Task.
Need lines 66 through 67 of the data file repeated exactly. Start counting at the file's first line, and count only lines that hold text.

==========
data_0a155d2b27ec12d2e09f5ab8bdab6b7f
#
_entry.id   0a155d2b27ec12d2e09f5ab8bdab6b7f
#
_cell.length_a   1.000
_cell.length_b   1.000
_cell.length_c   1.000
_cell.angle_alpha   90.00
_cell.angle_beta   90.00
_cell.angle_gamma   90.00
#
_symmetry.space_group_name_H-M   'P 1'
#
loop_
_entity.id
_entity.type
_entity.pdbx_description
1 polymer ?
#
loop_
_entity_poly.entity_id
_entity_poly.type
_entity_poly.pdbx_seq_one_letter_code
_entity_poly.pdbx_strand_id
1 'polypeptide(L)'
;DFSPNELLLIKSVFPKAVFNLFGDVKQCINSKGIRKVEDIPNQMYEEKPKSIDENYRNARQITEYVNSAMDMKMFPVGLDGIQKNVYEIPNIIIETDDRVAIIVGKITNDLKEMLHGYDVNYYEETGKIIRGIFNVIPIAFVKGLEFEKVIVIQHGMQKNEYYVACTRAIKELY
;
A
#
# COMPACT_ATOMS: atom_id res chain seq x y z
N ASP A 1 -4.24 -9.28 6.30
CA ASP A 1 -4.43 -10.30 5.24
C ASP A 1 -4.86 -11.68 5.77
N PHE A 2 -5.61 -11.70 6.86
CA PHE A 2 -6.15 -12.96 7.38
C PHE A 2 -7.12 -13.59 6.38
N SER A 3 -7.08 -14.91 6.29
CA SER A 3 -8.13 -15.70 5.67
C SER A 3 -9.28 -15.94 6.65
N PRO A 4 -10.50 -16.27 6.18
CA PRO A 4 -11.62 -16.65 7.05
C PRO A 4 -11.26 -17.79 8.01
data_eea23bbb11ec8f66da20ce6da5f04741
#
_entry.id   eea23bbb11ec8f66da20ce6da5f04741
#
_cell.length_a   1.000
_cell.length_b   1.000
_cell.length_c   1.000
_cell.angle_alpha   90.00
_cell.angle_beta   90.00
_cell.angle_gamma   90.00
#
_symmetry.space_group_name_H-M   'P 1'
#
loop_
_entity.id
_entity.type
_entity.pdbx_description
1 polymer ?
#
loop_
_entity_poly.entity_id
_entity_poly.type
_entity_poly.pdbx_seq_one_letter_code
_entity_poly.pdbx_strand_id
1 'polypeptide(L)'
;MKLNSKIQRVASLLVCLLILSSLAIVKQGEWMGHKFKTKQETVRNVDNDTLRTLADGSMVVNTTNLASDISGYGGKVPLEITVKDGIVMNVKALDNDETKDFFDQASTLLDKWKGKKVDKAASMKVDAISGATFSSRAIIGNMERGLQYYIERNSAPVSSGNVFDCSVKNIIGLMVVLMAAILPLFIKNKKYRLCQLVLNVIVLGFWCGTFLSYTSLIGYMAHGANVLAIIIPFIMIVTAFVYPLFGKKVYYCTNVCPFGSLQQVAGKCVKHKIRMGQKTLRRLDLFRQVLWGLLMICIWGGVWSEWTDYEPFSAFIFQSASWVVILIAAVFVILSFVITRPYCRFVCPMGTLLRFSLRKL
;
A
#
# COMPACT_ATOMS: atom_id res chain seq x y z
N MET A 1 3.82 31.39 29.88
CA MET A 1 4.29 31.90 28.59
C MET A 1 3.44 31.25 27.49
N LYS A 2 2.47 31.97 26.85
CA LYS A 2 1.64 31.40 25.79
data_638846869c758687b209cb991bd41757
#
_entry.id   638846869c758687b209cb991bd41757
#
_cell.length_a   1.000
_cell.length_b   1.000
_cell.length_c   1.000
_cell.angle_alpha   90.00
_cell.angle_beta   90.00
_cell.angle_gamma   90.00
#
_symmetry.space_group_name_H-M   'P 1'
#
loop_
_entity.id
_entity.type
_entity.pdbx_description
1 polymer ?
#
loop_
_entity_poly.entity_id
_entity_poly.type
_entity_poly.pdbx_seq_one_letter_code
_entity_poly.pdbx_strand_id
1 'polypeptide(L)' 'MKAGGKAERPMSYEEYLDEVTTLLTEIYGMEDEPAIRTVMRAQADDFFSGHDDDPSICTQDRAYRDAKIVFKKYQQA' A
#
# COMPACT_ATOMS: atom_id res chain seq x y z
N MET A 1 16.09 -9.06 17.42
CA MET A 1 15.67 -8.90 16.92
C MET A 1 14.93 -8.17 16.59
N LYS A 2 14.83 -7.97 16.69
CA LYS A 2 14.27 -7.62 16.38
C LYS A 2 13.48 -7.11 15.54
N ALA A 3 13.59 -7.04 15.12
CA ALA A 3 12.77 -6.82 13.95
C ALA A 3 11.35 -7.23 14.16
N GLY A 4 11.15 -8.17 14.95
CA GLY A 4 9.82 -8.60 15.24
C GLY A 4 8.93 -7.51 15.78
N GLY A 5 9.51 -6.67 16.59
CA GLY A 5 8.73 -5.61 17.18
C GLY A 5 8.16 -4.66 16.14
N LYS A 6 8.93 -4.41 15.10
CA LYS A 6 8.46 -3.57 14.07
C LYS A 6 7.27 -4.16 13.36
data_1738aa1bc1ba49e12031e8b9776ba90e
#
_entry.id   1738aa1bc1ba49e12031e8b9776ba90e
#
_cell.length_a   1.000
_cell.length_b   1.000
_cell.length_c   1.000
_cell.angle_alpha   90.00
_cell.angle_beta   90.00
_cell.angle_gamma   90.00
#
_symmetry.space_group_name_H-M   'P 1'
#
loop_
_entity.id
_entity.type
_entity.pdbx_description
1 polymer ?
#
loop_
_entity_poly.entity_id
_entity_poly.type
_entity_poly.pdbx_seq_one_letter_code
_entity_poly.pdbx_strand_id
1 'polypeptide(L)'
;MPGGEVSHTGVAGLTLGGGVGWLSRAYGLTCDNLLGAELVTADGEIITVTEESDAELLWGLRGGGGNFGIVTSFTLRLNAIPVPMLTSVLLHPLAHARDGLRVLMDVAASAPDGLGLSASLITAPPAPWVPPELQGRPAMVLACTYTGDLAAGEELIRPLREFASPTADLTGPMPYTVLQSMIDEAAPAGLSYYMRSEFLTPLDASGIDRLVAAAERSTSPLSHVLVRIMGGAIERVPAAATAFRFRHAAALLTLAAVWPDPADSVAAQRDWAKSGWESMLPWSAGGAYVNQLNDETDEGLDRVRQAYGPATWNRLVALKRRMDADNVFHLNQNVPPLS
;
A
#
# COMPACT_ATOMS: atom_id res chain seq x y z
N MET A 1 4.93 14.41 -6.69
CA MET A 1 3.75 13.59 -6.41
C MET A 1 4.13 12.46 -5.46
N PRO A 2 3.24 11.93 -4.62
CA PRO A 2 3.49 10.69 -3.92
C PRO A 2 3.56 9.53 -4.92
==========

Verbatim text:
_entity_poly.pdbx_strand_id
1 'polypeptide(L)'